English is a widely spoken language around the world. It is the mother tongue to approximately 400 million people, and as the second language approximately 400 million people in more than 50 English speaking countries (reference: https://en.wikipedia.org/wiki/English_language). This language has a long history and through time, also evolved significantly. It has been influenced and shaped by local cultures and usage. Although omnipresent, English is not universally used in the same way or understood the same way.

In any writing, regardless of language, it is crucial to keep in mind your intended audience. Are they native English speakers or people who speak English as a second language from the same country as you? Do they tend to be non-native English speakers? Will they understand the slangs and terminology you use, or the cultural inference you make? Do they have knowledge of what you regard as common sense? English as mother tongue and second language in so many countries, but also influenced and shaped by local culture and usage. Even though writing is a medium through which the author expresses his or her thoughts and messages, but if it is to be perceived a good piece of writing the readers should be able to truly understand and resonate with the content. Sometimes authors are not fully aware that their readers may not be from their country, and when they refer to their country in a specific way, it may confuse the reader. For instance, if the author is from Taiwan, writing a paper for an international scientific journal, whose audience include the journal editors, and scholars in the field of psychology all around the world. It is most likely that the readers will have good understanding of subject matter terminology, but if you refer to country-specific terms without proper explanations (for instance, use Taiwan, Republic of China, province, country interchangeably), it will cause confusion, and it may not be accepted by the journal in the first instance.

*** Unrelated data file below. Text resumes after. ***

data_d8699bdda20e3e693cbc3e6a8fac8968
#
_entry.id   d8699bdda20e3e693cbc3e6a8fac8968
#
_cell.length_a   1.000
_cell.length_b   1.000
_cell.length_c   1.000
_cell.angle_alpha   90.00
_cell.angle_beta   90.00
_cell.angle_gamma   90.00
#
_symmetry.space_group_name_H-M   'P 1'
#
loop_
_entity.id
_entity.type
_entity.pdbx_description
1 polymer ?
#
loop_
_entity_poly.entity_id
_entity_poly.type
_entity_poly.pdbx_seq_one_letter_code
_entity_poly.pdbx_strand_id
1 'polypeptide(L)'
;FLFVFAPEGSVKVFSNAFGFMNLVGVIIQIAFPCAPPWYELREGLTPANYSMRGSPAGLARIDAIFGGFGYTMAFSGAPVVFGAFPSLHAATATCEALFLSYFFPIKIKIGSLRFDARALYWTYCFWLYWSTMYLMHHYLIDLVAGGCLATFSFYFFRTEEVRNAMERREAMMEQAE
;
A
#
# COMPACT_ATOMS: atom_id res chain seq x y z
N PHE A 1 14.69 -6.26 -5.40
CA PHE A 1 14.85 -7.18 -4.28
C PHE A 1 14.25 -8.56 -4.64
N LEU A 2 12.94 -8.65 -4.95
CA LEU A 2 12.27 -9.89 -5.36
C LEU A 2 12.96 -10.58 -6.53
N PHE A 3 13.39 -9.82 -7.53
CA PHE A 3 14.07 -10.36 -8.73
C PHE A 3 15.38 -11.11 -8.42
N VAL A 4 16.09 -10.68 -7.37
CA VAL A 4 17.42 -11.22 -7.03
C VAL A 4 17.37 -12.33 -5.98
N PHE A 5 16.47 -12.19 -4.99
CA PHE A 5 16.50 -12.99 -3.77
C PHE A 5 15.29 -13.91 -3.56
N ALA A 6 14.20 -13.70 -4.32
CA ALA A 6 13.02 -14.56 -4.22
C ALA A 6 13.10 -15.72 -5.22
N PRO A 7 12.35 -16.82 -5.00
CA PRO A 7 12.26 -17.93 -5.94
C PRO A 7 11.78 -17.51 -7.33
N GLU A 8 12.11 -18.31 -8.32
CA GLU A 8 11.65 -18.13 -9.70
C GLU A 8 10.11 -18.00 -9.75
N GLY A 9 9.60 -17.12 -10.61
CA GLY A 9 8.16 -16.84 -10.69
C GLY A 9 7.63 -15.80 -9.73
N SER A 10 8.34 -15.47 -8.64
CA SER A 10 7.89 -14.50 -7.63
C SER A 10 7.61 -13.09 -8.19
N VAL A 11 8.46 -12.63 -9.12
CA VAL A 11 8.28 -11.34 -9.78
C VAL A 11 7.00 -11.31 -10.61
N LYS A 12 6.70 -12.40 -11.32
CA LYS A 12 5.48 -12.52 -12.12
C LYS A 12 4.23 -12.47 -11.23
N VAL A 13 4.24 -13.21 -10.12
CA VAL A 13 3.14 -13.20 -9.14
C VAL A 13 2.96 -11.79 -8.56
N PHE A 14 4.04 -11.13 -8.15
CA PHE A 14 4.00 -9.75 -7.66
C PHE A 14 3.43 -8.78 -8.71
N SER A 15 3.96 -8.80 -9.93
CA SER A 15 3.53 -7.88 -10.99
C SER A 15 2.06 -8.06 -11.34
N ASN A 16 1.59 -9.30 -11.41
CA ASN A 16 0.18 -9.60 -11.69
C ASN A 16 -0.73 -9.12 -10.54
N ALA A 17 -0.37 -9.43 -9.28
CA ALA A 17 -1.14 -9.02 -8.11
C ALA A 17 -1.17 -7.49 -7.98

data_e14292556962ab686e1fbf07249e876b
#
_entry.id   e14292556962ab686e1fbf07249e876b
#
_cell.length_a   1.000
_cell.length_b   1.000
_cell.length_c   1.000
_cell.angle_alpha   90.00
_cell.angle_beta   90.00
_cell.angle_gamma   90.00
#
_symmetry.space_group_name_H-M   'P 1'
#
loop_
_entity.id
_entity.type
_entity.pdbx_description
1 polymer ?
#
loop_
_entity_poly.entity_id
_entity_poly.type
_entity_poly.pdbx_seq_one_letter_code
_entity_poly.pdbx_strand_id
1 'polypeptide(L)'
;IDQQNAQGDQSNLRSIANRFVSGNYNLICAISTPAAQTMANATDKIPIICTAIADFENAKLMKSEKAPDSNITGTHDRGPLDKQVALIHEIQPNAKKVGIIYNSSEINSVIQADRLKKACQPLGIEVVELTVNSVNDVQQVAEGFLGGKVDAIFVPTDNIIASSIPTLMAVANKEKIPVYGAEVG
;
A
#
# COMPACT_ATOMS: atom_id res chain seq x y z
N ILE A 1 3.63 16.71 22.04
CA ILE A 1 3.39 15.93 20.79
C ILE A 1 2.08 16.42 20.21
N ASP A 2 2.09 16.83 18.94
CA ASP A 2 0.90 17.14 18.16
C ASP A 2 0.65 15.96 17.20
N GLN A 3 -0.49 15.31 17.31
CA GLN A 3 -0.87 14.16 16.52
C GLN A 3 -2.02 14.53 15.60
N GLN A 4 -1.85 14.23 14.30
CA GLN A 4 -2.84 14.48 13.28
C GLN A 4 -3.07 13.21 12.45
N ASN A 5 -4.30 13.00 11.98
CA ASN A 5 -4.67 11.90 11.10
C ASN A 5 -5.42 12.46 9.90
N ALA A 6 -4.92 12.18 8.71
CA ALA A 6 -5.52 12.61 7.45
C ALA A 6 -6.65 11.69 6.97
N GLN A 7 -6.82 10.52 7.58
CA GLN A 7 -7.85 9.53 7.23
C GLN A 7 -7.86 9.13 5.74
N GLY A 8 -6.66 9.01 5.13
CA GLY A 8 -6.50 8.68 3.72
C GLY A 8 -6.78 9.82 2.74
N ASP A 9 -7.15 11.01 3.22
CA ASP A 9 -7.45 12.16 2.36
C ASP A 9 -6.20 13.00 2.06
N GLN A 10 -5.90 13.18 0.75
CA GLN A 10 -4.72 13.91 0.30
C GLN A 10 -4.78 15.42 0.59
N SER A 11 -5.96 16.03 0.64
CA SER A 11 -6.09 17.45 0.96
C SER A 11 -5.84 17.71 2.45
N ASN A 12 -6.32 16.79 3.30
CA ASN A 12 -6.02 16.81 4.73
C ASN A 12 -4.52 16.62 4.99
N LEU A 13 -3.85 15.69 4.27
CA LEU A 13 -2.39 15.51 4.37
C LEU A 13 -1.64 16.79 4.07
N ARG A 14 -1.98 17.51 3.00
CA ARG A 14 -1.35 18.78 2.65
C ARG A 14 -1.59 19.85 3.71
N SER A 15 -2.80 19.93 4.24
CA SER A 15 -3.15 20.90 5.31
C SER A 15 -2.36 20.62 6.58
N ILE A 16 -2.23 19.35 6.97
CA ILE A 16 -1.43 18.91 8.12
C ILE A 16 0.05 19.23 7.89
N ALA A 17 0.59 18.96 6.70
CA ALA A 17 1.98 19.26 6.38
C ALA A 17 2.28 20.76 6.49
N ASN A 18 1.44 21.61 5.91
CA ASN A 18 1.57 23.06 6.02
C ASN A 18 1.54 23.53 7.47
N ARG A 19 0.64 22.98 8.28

Country perspective essentially involve bias because the author’s thinking will have been influenced by the environment, teaching, beliefs he or she has been brought up with in the specific country. For instance, a Chinese author from the People’s Republic of China is likely to have been brought up with the teaching that Taiwan, Philippines and various Southeast Asian regions belong to the Chinese territory, so it is possible they may come across biased to non-native Chinese readers when talking about, for instance, the sovereignty of islands and resources. This relates to ethnocentrism, which occurs when a specific culture judges other cultures against their own values, such as in language, customs and religion. Another example is the feminist movement. Proponents of the movement from a Western society such as US believe the superiority of the movement represents the feelings of all women across different countries and ethnic groups; however, gender equality may be viewed differently across different cultures. Bias and subjectivity as a result of country perspective is almost inevitable, but it is recognizing it and providing readers the information to see and understand it from a different perspective, that make it a good piece of academic writing.

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